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Survey: Support for gun rights at two-decade high

On December 14, 2012, Adam Lanza opened fire at his home and Sandy Hook Elementary School in Newtown, Connecticut, leaving 28, including his own mother and 20 children, dead. In the aftermath, gun control advocates pushed local, state, and federal lawmakers to restrict access to guns.

But nearly two years after the Newtown shooting, support for gun rights appears to be at a two-decade high.

A new survey of 1,507 US adults from the Pew Research Center on gun control attitudes found that 52 percent say it's more important to protect the rights of Americans to own guns and 46 percent say it's more important to control gun ownership. As Pew explained, this is a substantial shift from public opinion in the immediate aftermath of the Newtown shooting.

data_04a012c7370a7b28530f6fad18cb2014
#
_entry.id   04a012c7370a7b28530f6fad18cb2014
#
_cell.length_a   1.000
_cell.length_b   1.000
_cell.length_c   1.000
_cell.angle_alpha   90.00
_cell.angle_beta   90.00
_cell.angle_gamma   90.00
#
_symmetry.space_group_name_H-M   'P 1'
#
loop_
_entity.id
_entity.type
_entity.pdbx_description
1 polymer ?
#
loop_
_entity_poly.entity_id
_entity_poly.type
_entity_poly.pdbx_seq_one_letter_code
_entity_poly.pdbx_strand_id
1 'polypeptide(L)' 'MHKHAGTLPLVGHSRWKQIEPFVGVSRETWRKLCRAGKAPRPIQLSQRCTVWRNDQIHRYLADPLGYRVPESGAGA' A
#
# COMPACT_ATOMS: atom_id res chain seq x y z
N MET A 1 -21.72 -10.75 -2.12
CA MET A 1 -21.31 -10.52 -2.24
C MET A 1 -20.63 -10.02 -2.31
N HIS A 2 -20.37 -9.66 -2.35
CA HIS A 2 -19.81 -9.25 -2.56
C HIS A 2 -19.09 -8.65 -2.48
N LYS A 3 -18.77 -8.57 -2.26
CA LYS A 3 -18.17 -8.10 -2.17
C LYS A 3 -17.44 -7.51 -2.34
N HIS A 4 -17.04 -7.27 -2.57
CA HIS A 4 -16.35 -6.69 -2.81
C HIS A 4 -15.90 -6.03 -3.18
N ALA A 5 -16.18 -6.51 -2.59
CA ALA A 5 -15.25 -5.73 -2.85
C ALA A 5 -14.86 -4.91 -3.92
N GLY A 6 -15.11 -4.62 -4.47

The shift appeared to occur among most analyzed demographics. Between December 2012 and December 2014, white, black, male, and female Americans became more likely to say gun ownership protects people more than it harms them. Only liberal Democrats saw a shift in the opposite direction.

Read more: Think school shooters are usually bullied and unpopular? You're wrong.

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